Evoke's sole treatment fails to evoke the FDA's confidence, as agency rejects Gimoti after flagging concerns last month
Having outlined a list of lingering concerns with Evoke Pharma’s marketing application for its sole drug last month, the FDA solidified its dissent with an outright rejection, the company revealed on Tuesday.
The treatment, Gimoti, is an intranasal spray formulation of the FDA-approved metoclopramide designed to surmount the limitations of oral administration in patients experiencing diabetic gastroparesis — characterized by slow or delayed gastric emptying — that can cause nausea, vomiting, and obstruction in the stomach, thwarting drug absorption. The drug also specifically targets women, who are disproportionately affected by the condition.
Evoke has done its utmost to drag the drug to the finish line, despite its chequered past. It failed a Phase III study three years ago, eviscerating the stock. Financially strapped, Evoke ran a series of post-hoc analyses to conclude that Gimoti was effective among patients with moderate-to-severe symptoms, including nausea and upper abdominal pain, instead of running another late-stage trial. The firm also unveiled fresh pharmacokinetic data to demonstrate “statistically significant differences in exposure between men and women given the same metoclopramide dose.”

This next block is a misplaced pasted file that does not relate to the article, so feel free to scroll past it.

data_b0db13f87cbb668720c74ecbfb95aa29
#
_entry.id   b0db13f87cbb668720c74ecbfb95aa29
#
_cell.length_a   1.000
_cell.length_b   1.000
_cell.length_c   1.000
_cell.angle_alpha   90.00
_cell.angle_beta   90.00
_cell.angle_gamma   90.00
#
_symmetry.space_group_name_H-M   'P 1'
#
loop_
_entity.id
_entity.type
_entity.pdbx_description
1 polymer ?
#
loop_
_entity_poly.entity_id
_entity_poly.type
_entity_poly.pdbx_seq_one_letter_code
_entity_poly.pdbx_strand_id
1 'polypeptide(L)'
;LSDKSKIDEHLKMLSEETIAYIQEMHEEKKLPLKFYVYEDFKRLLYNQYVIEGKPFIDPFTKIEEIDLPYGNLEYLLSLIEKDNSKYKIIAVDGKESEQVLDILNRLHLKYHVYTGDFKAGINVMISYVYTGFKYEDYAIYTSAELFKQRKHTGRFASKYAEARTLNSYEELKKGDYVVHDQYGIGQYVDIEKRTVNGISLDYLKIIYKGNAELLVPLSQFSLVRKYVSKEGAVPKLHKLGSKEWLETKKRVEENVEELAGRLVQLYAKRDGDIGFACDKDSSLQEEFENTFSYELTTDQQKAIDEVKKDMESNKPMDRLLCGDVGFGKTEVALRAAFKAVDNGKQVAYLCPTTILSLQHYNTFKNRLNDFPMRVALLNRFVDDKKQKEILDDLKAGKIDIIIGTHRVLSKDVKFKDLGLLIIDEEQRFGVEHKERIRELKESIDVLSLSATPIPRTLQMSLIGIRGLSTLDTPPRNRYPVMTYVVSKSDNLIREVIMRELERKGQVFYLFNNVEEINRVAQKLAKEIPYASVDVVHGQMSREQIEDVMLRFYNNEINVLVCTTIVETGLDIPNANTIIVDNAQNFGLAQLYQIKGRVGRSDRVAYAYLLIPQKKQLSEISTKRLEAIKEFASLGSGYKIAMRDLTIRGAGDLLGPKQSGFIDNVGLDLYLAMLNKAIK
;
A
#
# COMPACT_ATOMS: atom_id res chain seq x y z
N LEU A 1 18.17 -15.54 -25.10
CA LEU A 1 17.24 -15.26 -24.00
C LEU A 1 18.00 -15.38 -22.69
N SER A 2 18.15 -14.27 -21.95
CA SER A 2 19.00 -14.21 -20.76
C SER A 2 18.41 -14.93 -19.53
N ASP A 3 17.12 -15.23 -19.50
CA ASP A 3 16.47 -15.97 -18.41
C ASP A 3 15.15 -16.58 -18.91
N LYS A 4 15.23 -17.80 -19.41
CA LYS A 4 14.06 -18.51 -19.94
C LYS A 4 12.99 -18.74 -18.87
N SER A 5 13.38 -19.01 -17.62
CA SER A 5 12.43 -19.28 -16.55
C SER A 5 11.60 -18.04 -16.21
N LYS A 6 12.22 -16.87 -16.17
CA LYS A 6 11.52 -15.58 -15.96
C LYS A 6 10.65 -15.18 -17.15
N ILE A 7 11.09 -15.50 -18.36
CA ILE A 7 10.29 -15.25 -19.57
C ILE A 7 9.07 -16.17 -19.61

Although the FDA agreed to review the drug on these data and analyses, last month the agency appeared apprehensive about Gimoti in the initial stage of its review, flagging concerns about chemistry, clinical and pharmacology information included in the drug’s application.
On Tuesday, Evoke $EVOK said the complete response letter (CRL) — focused on concerns related to clinical pharmacology and device quality — cited “fewer issues” than the March communication, and that the agency did not request any new clinical data or raise safety concerns. The company’s shares tumbled nearly 35% to $1.11 in premarket trading.
“We believe that the issues cited in the CRL, which were related to concerns over reproducible dose delivery, can be addressed,” said Evoke chief Dave Gonyer in a statement, adding that the company planned to meet with the agency to discuss the next steps for the program.